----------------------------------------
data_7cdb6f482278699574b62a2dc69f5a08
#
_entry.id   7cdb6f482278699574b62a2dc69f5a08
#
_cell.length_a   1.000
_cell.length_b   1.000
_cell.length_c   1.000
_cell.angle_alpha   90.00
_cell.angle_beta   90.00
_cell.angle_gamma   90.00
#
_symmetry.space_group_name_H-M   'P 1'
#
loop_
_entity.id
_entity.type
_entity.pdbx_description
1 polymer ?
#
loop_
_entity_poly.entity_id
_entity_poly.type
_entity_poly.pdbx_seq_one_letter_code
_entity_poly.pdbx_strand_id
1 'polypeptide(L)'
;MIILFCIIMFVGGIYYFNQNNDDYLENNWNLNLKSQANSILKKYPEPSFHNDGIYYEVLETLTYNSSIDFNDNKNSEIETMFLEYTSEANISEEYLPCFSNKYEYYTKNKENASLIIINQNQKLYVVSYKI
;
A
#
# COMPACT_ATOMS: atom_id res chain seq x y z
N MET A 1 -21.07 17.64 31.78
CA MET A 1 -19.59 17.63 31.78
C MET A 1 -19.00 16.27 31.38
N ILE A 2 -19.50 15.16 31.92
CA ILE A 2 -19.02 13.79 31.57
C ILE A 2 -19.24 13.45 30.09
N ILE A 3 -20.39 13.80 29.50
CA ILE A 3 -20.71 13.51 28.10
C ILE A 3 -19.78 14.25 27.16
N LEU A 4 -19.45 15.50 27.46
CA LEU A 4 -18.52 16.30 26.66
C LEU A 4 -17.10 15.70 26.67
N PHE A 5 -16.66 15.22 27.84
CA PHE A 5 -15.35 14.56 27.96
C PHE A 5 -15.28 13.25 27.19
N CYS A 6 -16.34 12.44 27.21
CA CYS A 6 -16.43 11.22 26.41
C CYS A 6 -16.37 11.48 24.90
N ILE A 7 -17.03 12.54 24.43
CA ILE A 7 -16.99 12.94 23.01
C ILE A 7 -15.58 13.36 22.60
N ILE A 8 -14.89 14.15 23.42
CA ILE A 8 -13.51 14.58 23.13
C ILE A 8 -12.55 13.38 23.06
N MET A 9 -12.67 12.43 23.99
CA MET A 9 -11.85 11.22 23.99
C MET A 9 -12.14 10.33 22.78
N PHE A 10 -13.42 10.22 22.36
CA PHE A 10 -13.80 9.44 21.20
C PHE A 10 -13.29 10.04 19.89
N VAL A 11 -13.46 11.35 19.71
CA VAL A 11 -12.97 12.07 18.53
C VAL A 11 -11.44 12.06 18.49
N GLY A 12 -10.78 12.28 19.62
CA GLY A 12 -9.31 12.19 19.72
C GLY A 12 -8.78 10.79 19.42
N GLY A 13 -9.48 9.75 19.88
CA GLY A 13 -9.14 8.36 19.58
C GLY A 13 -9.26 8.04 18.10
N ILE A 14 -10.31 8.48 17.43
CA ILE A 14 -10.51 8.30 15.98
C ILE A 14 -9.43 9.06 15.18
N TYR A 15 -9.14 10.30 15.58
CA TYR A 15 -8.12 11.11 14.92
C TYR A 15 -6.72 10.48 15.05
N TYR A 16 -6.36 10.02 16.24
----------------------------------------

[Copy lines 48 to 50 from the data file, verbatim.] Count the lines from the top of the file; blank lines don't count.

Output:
C CYS A 6 -16.37 11.48 24.90
N ILE A 7 -17.03 12.54 24.43
CA ILE A 7 -16.99 12.94 23.01